What we do
The Neurological Foundation is an independent body and charitable trust that raises funds to ensure this country’s top neuroscientists and clinicians can continue leading-edge research into neurological disorders.
Founded in 1971 the Foundation shares a noble vision with these researchers: to progress research so that significant advances can be made in the prevention and cure of neurological disorders. One day this will greatly reduce the level of suffering and premature death from diseases of the brain and nervous system. Alzheimer’s, Parkinson’s, Huntington’s and motor neurone diseases, stroke, multiple sclerosis, migraine, epilepsy and traumatic brain injury are just a few of the wide spectrum of disorders that are the focus of the research we fund.
The Foundation also supports the education of neuroscientists and neurologists with scholarships and fellowships to enable them to build their careers and continue research.
The Foundation is funded by individual New Zealanders with more than 98% of contributions coming from donations and bequests. No financial assistance is received from the government.
The foundation’s funding policy
Following a policy laid down by the Foundation’s founders, donations are committed to research directly, Bequests are invested unless there is a provision in the will to the contrary or it is obvious that it is to be spent. Investment income is used to make up the shortfall in the research budget. Surplus investment income is reinvested. This system provides the certainty of ongoing funding for career scientists and long-term research projects.
All grant applications are internationally peer-reviewed to ensure top-quality research is funded. In 2011 the Foundation gave over $2 million in grants to researchers and students, with research covering a wide spectrum of neurological disorders.
The Foundation is New Zealand’s only independent neurological research funder.
40 years of funding research
A group of interested parents and health professionals established the Neurological Foundation in 1971. Their objective was to develop a long-standing organisation specifically focused on neurological disorders.
During its establishment the founders, joined by the Multiple Sclerosis Society and the Epilepsy Association, concluded that the only way to improve the outlook for people with neurological disorders was to find the causes, the best treatment and preventative measures, and ultimately the cures. Research was the key. It became the principal focus of the Foundation on its formation and remains so today.
In 1972 five projects were approved for funding at a cost of $28,500. Now 40 years later, partly through prudent investing but mostly because of the generous support of thousands of New Zealanders, the Foundation now commits between $1.5 and $2 million annually.
Alongside committed research the Neurological Foundation also funds valuable education initiatives such as Brain Awareness Week, regular public lecture series, and regularly provides its members and the wider public with information about the latest advances made in neurological disorder research.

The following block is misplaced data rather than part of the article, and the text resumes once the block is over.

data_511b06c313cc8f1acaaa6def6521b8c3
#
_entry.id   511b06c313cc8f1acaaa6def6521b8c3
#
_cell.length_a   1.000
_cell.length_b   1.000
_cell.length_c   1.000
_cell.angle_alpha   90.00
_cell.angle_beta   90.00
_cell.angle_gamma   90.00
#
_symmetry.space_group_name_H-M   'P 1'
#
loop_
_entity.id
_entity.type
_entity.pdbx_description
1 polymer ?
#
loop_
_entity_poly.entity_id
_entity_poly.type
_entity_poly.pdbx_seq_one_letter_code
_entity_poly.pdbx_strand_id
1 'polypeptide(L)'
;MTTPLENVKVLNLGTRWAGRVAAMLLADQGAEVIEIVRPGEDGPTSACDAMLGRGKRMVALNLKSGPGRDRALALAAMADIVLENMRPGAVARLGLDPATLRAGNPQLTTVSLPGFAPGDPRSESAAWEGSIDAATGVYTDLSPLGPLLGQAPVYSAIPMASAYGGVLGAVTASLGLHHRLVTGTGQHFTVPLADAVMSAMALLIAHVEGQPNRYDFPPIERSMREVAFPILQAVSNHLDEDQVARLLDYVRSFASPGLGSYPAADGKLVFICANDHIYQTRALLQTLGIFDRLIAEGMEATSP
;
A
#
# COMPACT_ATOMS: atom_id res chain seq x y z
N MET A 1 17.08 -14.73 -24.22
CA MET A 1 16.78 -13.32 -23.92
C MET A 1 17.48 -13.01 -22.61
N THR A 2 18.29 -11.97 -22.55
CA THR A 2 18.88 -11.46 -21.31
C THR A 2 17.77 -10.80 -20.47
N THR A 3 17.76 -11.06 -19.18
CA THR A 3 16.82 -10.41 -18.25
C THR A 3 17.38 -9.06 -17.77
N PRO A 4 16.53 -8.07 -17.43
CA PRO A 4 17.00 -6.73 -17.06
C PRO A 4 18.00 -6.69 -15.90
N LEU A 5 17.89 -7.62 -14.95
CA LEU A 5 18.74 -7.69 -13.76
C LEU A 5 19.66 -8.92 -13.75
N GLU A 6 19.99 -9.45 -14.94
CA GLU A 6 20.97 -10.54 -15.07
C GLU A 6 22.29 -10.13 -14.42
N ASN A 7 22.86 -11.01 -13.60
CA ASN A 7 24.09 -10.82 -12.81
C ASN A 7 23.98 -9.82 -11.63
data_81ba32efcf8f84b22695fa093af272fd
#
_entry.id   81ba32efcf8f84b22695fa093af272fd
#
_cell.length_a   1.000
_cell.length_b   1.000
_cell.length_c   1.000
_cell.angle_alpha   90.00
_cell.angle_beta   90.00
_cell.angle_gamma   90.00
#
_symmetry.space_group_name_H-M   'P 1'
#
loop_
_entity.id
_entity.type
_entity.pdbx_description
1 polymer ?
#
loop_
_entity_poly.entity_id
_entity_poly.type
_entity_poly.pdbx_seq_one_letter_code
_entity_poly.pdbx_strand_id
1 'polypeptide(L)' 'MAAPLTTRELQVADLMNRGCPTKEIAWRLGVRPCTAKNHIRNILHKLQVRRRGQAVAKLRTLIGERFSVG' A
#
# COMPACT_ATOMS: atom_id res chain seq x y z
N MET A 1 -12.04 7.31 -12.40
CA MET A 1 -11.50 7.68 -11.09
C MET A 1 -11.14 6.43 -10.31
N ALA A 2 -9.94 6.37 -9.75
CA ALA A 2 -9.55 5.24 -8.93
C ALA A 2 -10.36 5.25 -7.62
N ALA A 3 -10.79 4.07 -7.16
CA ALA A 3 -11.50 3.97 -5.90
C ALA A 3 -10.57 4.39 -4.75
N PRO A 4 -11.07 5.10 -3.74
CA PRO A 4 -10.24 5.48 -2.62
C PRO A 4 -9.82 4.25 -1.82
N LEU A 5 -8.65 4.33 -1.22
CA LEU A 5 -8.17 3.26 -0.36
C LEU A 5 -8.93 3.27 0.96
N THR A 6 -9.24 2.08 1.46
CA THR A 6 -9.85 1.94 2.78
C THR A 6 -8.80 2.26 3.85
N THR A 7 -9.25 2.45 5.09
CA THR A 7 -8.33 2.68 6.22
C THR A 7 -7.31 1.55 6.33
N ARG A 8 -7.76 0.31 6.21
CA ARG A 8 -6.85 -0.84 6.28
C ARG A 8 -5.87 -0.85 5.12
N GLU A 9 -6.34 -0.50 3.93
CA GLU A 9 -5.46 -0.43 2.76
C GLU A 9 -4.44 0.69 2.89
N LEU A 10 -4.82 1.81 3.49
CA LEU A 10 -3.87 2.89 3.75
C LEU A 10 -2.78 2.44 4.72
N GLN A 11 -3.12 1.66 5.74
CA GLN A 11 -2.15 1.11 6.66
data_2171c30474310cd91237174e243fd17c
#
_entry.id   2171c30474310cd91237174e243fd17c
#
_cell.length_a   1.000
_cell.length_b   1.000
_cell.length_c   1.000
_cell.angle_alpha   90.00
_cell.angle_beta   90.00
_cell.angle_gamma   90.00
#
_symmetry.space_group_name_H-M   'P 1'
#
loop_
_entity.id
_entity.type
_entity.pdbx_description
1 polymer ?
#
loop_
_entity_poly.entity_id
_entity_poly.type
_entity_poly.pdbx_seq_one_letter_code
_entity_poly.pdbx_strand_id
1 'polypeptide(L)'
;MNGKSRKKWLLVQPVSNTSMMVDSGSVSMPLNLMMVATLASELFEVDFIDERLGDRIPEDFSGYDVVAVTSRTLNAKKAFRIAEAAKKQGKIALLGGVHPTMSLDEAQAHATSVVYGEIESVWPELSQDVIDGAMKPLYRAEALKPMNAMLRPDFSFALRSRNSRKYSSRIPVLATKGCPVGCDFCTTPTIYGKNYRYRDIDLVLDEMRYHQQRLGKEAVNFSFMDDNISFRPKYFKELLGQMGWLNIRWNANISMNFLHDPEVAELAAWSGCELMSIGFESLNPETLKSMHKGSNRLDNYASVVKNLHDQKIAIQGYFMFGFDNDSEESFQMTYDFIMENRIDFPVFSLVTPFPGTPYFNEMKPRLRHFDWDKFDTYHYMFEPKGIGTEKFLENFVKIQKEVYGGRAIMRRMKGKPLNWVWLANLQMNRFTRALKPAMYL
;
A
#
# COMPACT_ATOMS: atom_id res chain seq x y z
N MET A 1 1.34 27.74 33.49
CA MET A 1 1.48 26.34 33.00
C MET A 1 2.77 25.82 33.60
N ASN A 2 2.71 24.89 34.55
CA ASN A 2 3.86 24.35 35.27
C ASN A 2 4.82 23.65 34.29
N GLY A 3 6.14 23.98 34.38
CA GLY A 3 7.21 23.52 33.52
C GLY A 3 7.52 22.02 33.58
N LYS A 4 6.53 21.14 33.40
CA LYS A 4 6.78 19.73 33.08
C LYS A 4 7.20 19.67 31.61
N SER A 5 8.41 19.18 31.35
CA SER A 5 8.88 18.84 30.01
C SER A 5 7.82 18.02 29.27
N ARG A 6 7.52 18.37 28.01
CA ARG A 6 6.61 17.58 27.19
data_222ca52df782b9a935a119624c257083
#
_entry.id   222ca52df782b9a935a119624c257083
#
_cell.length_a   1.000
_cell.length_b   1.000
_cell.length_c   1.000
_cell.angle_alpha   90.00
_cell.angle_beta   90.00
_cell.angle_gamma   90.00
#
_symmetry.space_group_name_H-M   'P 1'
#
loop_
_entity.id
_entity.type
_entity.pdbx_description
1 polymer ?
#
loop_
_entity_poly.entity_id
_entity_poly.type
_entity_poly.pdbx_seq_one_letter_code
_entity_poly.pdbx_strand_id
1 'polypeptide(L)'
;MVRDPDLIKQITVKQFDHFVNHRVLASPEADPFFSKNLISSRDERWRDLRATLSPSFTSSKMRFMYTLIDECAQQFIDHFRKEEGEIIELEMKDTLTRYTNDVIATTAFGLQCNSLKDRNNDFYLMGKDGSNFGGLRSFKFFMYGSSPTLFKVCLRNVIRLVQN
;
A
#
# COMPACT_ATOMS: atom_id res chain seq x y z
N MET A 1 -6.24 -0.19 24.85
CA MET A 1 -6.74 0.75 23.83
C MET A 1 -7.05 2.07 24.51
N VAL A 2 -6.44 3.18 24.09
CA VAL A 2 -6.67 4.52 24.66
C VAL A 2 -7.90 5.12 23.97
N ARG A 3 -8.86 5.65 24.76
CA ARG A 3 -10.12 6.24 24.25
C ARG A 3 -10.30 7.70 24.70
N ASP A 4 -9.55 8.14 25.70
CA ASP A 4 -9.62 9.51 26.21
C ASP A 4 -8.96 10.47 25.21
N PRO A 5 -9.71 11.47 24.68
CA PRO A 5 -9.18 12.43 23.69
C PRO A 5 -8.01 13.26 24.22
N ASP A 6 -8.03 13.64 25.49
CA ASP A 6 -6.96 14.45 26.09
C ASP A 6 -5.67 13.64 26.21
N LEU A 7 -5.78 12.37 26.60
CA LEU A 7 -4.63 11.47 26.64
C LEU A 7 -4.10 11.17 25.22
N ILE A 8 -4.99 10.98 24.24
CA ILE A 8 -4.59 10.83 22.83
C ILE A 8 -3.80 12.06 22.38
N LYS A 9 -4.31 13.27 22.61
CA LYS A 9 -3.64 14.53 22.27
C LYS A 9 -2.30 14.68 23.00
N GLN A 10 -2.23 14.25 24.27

History of the Neurological Foundation
(Based on Notes on the Formation and Original Aims of the Neurological Foundation by Philip Wrightson MBE, FRCS, FRACS)
With the development of neurological and neurosurgical services at Auckland Hospital (now Auckland City Hospital) in the 1960s came the need for research and development which was strengthened by the establishment of the Medical School in the early 1970s. Colleagues at the University of Otago and other neurological and neurosurgical treatment centres throughout New Zealand were also enthusiastic about the concept – the demands of neurological research including high cost and a lengthy time frame necessitated a centralised national funding and evaluation system.
In 1970 Professor Val Chapman of the University of Auckland's Botany Department initiated the formation of a neurological research organisation. He was joined by Mr John Seabrook of the long-established Auckland car importer Seabrook Fowldes Motors, the Mayor of Auckland Sir Dove-Myer Robinson, Wellington surgeon Roland O’Regan and others.
A scientific steering committee was set up in 1971 comprising Professor Chapman, Professor John Carman of the University of Auckland's Anatomy Department, neurologists Dr Barry Cant and Dr Gavin Glasgow, and neurosurgeon Philip Wrightson. It was decided that the proposed organisation would focus on research into neurological areas, leaving patient support and advocacy to others (the Epilepsy Association and the Multiple Sclerosis Society were involved in the formation process) and that assessment of research applications would be rigorous.
The founders decided that the Neurological Foundation would be a true foundation – with all donations invested, and projects funded from the interest. The Bryant Trust of Hamilton initiated the Foundation’s funds with a donation of $45,000 (valued at approximately $350,000 today).
It is a tribute to the foresight of those pioneers and the unstinting generosity of thousands of New Zealanders that nearly 40 years later the Foundation is able to grant $2 million annually.